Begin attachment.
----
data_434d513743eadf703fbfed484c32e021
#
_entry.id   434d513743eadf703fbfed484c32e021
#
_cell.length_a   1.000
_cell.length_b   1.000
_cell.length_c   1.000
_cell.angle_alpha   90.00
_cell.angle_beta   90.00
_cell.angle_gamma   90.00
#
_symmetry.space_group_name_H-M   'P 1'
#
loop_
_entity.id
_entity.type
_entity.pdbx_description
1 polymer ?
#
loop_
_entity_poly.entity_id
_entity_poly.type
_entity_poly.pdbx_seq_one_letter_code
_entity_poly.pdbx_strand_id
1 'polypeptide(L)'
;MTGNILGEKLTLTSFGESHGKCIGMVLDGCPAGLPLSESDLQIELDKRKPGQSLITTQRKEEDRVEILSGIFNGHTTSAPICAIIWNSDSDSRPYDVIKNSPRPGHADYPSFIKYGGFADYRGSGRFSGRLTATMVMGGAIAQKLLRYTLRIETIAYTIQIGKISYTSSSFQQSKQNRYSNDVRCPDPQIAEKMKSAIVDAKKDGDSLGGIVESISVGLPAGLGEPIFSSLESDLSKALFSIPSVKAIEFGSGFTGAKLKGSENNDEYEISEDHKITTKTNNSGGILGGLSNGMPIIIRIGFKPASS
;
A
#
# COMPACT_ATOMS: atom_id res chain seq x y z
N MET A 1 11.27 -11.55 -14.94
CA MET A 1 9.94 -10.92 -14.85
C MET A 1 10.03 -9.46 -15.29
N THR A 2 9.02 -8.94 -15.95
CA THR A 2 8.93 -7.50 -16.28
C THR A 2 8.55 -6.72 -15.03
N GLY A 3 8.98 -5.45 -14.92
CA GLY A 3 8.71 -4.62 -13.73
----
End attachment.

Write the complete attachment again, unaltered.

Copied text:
data_434d513743eadf703fbfed484c32e021
#
_entry.id   434d513743eadf703fbfed484c32e021
#
_cell.length_a   1.000
_cell.length_b   1.000
_cell.length_c   1.000
_cell.angle_alpha   90.00
_cell.angle_beta   90.00
_cell.angle_gamma   90.00
#
_symmetry.space_group_name_H-M   'P 1'
#
loop_
_entity.id
_entity.type
_entity.pdbx_description
1 polymer ?
#
loop_
_entity_poly.entity_id
_entity_poly.type
_entity_poly.pdbx_seq_one_letter_code
_entity_poly.pdbx_strand_id
1 'polypeptide(L)'
;MTGNILGEKLTLTSFGESHGKCIGMVLDGCPAGLPLSESDLQIELDKRKPGQSLITTQRKEEDRVEILSGIFNGHTTSAPICAIIWNSDSDSRPYDVIKNSPRPGHADYPSFIKYGGFADYRGSGRFSGRLTATMVMGGAIAQKLLRYTLRIETIAYTIQIGKISYTSSSFQQSKQNRYSNDVRCPDPQIAEKMKSAIVDAKKDGDSLGGIVESISVGLPAGLGEPIFSSLESDLSKALFSIPSVKAIEFGSGFTGAKLKGSENNDEYEISEDHKITTKTNNSGGILGGLSNGMPIIIRIGFKPASS
;
A
#
# COMPACT_ATOMS: atom_id res chain seq x y z
N MET A 1 11.27 -11.55 -14.94
CA MET A 1 9.94 -10.92 -14.85
C MET A 1 10.03 -9.46 -15.29
N THR A 2 9.02 -8.94 -15.95
CA THR A 2 8.93 -7.50 -16.28
C THR A 2 8.55 -6.72 -15.03
N GLY A 3 8.98 -5.45 -14.92
CA GLY A 3 8.71 -4.62 -13.73